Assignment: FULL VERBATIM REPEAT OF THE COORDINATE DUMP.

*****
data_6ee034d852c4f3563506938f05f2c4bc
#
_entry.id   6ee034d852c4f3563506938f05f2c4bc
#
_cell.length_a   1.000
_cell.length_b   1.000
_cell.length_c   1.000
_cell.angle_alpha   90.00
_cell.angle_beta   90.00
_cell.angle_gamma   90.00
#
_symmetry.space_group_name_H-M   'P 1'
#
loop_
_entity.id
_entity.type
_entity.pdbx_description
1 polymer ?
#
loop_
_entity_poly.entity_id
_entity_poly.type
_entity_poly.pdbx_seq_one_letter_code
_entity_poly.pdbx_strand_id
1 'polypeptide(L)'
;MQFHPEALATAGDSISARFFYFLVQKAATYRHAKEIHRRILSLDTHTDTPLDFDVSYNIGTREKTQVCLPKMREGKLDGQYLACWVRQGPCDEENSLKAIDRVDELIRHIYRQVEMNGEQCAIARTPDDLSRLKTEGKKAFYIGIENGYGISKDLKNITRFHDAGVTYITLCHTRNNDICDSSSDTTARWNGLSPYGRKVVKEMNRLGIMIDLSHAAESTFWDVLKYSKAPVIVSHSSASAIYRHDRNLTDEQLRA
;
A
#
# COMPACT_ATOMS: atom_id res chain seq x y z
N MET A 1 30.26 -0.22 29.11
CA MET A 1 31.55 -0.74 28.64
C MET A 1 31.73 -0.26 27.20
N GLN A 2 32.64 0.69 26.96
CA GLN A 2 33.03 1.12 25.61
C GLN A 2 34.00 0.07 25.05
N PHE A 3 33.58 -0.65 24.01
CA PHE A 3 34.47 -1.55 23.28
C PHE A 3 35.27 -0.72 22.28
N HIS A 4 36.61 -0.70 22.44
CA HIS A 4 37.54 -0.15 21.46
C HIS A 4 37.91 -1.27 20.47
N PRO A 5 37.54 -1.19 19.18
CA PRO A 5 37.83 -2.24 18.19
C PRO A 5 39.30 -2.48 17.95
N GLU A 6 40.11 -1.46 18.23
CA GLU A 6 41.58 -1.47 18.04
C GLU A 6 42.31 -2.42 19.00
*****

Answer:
data_6ee034d852c4f3563506938f05f2c4bc
#
_entry.id   6ee034d852c4f3563506938f05f2c4bc
#
_cell.length_a   1.000
_cell.length_b   1.000
_cell.length_c   1.000
_cell.angle_alpha   90.00
_cell.angle_beta   90.00
_cell.angle_gamma   90.00
#
_symmetry.space_group_name_H-M   'P 1'
#
loop_
_entity.id
_entity.type
_entity.pdbx_description
1 polymer ?
#
loop_
_entity_poly.entity_id
_entity_poly.type
_entity_poly.pdbx_seq_one_letter_code
_entity_poly.pdbx_strand_id
1 'polypeptide(L)'
;MQFHPEALATAGDSISARFFYFLVQKAATYRHAKEIHRRILSLDTHTDTPLDFDVSYNIGTREKTQVCLPKMREGKLDGQYLACWVRQGPCDEENSLKAIDRVDELIRHIYRQVEMNGEQCAIARTPDDLSRLKTEGKKAFYIGIENGYGISKDLKNITRFHDAGVTYITLCHTRNNDICDSSSDTTARWNGLSPYGRKVVKEMNRLGIMIDLSHAAESTFWDVLKYSKAPVIVSHSSASAIYRHDRNLTDEQLRA
;
A
#
# COMPACT_ATOMS: atom_id res chain seq x y z
N MET A 1 30.26 -0.22 29.11
CA MET A 1 31.55 -0.74 28.64
C MET A 1 31.73 -0.26 27.20
N GLN A 2 32.64 0.69 26.96
CA GLN A 2 33.03 1.12 25.61
C GLN A 2 34.00 0.07 25.05
N PHE A 3 33.58 -0.65 24.01
CA PHE A 3 34.47 -1.55 23.28
C PHE A 3 35.27 -0.72 22.28
N HIS A 4 36.61 -0.70 22.44
CA HIS A 4 37.54 -0.15 21.46
C HIS A 4 37.91 -1.27 20.47
N PRO A 5 37.54 -1.19 19.18
CA PRO A 5 37.83 -2.24 18.19
C PRO A 5 39.30 -2.48 17.95
N GLU A 6 40.11 -1.46 18.23
CA GLU A 6 41.58 -1.47 18.04
C GLU A 6 42.31 -2.42 19.00